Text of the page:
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biopharmaceuticals biochemistry and biotecnology - Walsh G.

Walsh G. biopharmaceuticals biochemistry and biotecnology - John Wiley & Sons, 2003. - 572 p.
ISBN 0-470-84327-6
Download (direct link): biochemistryandbiotechnology2003.pdf
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The EPO receptor is a member of the haemopoietic cytokine receptor superfamily. Its intracellular domain displays no known catalytic activity but it appears to couple directly to the JAK 2 kinase (Chapter 4), which probably promotes the early events of EPO signal transduction. Other studies have implicated additional possible signalling mechanisms, including the involvement of G proteins, protein kinase C and Ca2 + . The exact molecular events underlining EPO signal transduction remain to be elucidated in detail.
Binding of EPO to its receptor stimulates the proliferation of BFU-E cells and triggers CFU-Es to undergo terminal differentiation. As well as such stimulatory roles, EPO may play a permissive role, in that it also appears to inhibit apoptosis (programmed cell death) of these cells. With this scenario, ‘normal’ serum EPO levels permit survival of a specific fraction of BFU-E and CFU-Es, which dictates the observed rate of haemopoiesis. Increased serum EPO concentrations permit survival of a greater fraction of these progenitor cells, thus increasing the number of red blood cells ultimately produced. The relative physiological importance of EPO stimulatory versus permissive activities has yet to be determined.
Regulation of EPO production
The level of EPO production in the kidneys (or liver) is primarily regulated by the oxygen demand of the producer cells, relative to their oxygen supply. Under normal conditions, when the producer cells are supplied with adequate oxygen via the blood, EPO (or EPO mRNA) levels are barely detectable. However, the onset of hypoxia (a deficiency of oxygen in the tissues) results in a very rapid increase of EPO mRNA in producer cells. This is followed within 2 h by an increase in serum EPO levels. This process is prevented by inhibitors of RNA and protein synthesis, indicating that EPO is not stored in producer cells, but synthesized de novo when required.
Interestingly, hypoxia prompts increased renal and hepatic EPO synthesis in different ways. In the kidney, the quantity of EPO produced by an individual cell remains constant, while an increase in the number of EPO-producing cells is evident. In the liver, the quantity of EPO produced by individual cells appears to simply increase in response to the hypoxic stimulus.
A range of conditions capable of inducing hypoxia stimulate enhanced production of EPO, thus stimulating erythropoiesis. These conditions include:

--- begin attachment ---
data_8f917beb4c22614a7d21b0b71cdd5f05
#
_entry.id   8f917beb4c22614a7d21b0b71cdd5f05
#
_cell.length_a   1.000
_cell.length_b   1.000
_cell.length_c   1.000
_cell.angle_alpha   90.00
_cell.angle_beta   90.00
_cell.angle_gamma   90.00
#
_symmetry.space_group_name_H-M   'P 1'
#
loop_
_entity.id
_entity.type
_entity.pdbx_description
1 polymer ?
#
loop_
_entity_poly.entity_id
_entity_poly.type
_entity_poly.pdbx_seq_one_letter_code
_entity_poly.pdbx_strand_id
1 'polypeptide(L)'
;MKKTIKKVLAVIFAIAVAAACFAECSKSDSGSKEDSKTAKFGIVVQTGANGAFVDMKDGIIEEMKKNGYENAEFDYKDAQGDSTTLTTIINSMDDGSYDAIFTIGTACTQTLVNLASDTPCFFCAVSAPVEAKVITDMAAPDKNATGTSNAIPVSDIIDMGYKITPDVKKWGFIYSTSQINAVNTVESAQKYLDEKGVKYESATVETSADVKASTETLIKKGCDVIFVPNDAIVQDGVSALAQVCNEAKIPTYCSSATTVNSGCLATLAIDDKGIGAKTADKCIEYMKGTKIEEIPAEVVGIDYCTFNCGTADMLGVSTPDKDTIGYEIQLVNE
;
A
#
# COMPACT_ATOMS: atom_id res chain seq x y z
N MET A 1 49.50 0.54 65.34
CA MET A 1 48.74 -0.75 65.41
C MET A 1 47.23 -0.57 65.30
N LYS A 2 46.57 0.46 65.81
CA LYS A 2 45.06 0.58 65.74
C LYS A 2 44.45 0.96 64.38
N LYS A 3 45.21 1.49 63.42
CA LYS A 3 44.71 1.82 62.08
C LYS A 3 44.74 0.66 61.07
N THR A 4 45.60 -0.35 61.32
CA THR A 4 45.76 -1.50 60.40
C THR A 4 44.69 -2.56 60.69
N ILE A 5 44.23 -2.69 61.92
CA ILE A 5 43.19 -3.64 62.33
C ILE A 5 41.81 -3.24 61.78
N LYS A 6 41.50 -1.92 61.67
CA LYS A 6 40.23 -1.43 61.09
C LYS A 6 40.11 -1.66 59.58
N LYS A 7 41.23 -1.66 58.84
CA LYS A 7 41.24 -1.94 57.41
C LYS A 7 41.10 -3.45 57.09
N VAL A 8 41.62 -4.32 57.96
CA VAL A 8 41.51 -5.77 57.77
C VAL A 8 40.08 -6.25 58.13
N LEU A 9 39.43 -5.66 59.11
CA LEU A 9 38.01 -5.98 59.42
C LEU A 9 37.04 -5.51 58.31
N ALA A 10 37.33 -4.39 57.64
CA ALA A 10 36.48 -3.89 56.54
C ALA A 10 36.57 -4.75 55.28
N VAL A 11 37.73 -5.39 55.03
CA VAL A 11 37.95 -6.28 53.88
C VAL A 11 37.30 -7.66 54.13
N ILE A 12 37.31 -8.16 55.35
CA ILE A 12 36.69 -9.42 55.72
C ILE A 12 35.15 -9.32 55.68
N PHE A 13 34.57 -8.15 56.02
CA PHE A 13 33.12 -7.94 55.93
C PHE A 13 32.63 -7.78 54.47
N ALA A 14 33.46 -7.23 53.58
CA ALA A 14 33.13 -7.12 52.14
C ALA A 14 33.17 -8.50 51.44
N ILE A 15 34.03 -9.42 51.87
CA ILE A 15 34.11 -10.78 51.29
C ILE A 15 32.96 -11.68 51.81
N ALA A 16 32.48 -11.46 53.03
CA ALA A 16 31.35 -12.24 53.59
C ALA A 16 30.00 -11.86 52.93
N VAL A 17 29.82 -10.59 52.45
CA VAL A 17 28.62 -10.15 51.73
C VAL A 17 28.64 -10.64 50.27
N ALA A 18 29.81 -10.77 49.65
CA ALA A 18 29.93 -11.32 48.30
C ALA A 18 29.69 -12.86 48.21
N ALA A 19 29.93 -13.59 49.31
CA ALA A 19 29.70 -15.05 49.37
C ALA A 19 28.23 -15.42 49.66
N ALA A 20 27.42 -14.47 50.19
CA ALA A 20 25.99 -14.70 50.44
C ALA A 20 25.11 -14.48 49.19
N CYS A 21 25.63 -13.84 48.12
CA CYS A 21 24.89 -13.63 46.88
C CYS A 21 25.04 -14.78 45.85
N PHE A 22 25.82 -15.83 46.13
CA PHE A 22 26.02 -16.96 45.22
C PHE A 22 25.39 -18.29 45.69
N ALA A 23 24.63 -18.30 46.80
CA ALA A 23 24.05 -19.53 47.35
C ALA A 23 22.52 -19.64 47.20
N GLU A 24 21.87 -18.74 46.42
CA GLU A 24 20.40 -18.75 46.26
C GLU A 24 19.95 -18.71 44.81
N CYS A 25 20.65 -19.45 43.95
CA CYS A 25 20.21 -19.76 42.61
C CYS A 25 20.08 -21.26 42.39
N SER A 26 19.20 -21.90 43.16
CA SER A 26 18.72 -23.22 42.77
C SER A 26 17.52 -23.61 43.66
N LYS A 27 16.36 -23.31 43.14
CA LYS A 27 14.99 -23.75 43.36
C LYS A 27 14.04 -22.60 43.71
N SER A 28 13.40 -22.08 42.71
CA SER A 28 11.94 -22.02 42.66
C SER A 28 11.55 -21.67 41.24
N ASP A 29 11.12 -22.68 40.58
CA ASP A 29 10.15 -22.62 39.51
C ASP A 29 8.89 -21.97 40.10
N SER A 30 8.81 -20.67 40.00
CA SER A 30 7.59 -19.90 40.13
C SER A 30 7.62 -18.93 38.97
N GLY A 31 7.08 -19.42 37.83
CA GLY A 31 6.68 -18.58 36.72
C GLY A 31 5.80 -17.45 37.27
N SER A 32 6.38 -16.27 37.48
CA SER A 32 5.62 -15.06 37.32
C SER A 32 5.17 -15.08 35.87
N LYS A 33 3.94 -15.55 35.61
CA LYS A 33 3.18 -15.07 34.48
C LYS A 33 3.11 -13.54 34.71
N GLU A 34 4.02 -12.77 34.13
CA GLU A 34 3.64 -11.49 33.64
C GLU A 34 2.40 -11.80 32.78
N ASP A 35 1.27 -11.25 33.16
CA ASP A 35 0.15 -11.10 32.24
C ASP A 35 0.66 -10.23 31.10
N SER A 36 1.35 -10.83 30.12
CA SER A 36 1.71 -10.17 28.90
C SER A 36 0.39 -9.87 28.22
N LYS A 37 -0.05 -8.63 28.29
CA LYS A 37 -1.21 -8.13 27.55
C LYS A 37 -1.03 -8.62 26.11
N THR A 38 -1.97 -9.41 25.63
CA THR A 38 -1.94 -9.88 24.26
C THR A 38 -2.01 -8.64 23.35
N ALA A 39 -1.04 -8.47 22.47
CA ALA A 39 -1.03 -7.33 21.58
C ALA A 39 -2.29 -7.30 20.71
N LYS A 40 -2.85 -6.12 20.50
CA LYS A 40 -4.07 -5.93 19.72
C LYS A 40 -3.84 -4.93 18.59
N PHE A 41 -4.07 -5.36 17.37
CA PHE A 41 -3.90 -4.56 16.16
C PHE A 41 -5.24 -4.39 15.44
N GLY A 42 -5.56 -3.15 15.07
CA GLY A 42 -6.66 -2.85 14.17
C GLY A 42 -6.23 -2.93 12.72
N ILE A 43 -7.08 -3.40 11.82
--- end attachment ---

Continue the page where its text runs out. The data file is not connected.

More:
• moving to a higher altitude;
• blood loss;
• increased renal sodium transport;
• decreased renal blood flow;
• increased haemoglobin oxygen affinity;
• chronic pulmonary disease;
• some forms of heart disease.
On the other hand, hyperoxic conditions (excess tissue oxygen levels) promote a decrease in EPO production.
The exact mechanism by which hypoxia stimulates EPO production remains to be elucidated. This process has been studied in vitro using an EPO-producing cancerous liver (hepatoma) cell line as a model system. These studies suggest the existence of a haem protein (probably membrane-bound), which effectively acts as an oxygen sensor (Figure 6.6). Adequate ambient oxygen concentration retains the haem group in an oxygenated state. Hypoxia, however, promotes a deoxy-configuration, which alters the haem conformation. The deoxy- form of haem is postulated to be capable of generating an active transcription factor which, upon migration to the nucleus, enhances transcription of the EPO gene. Evidence cited to support such a theory includes the fact that cobalt promotes erythropoiesis (cobalt can substitute for the iron atom in the haem porphyrin ring; Cobalt-haem, however, remains in the deoxy-conformation, even in the presence of a high oxygen tension). In addition to oxygen levels, a number of other regulatory factors can stimulate EPO synthesis, either on their own or in synergy with hypoxia (Table 6.6).
Therapeutic applications of EPO
A number of clinical circumstances have been identified which are characterized by an often profoundly depressed rate of erythropoiesis (Table 6.7). Many, if not all, such conditions could be/are responsive to administration of exogenous EPO. The prevalence of anaemia, and the medical complications which ensue, prompts tremendous therapeutic interest in this haemopoietic growth factor. EPO has been approved for use to treat various forms of anaemia (Table 6.8). It was the first therapeutic protein produced by genetic engineering, whose annual sales value topped $1 billion. Its current annual sales value is now close to $2 billion. EPO used therapeutically is produced by recombinant means in CHO cells.
Neorecormon is one such product. Produced in an engineered CHO cell line constitutively expressing the EPO gene, the product displays an amino acid sequence identical to the native human molecule. An overview of its manufacturing process is presented in Figure 6.7. The final freeze-dried product contains urea, sodium chloride, polysorbate, phosphate buffer and several amino acids as excipients. It displays a shelf-life of 3 years when stored at 2-8 °C. A pre-filled syrine form of the product (in solution) is also available, which is assigned a 2 year shelf-life at 2-8 °C.
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